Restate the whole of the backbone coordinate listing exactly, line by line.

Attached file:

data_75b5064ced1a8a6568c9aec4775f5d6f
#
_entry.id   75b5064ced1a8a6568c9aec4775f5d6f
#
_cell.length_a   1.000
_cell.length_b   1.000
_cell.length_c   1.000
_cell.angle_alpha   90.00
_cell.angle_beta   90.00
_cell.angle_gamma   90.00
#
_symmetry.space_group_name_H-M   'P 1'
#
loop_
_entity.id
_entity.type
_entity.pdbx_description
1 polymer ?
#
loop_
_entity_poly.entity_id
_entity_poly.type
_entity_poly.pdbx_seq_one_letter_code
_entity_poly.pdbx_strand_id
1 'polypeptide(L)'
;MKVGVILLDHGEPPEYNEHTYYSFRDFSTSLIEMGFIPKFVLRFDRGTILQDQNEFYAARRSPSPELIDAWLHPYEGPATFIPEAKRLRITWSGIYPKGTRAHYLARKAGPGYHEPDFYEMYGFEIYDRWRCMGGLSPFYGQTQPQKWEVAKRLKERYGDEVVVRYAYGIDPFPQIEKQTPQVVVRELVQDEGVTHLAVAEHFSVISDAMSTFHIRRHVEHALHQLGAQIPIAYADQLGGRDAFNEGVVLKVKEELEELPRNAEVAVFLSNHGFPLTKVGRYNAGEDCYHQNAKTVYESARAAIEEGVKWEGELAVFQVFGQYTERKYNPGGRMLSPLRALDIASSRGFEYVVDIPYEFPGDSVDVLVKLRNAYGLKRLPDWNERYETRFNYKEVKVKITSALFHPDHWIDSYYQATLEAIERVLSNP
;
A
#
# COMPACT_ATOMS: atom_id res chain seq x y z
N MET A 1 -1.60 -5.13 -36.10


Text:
data_75b5064ced1a8a6568c9aec4775f5d6f
#
_entry.id   75b5064ced1a8a6568c9aec4775f5d6f
#
_cell.length_a   1.000
_cell.length_b   1.000
_cell.length_c   1.000
_cell.angle_alpha   90.00
_cell.angle_beta   90.00
_cell.angle_gamma   90.00
#
_symmetry.space_group_name_H-M   'P 1'
#
loop_
_entity.id
_entity.type
_entity.pdbx_description
1 polymer ?
#
loop_
_entity_poly.entity_id
_entity_poly.type
_entity_poly.pdbx_seq_one_letter_code
_entity_poly.pdbx_strand_id
1 'polypeptide(L)'
;MKVGVILLDHGEPPEYNEHTYYSFRDFSTSLIEMGFIPKFVLRFDRGTILQDQNEFYAARRSPSPELIDAWLHPYEGPATFIPEAKRLRITWSGIYPKGTRAHYLARKAGPGYHEPDFYEMYGFEIYDRWRCMGGLSPFYGQTQPQKWEVAKRLKERYGDEVVVRYAYGIDPFPQIEKQTPQVVVRELVQDEGVTHLAVAEHFSVISDAMSTFHIRRHVEHALHQLGAQIPIAYADQLGGRDAFNEGVVLKVKEELEELPRNAEVAVFLSNHGFPLTKVGRYNAGEDCYHQNAKTVYESARAAIEEGVKWEGELAVFQVFGQYTERKYNPGGRMLSPLRALDIASSRGFEYVVDIPYEFPGDSVDVLVKLRNAYGLKRLPDWNERYETRFNYKEVKVKITSALFHPDHWIDSYYQATLEAIERVLSNP
;
A
#
# COMPACT_ATOMS: atom_id res chain seq x y z
N MET A 1 -1.60 -5.13 -36.10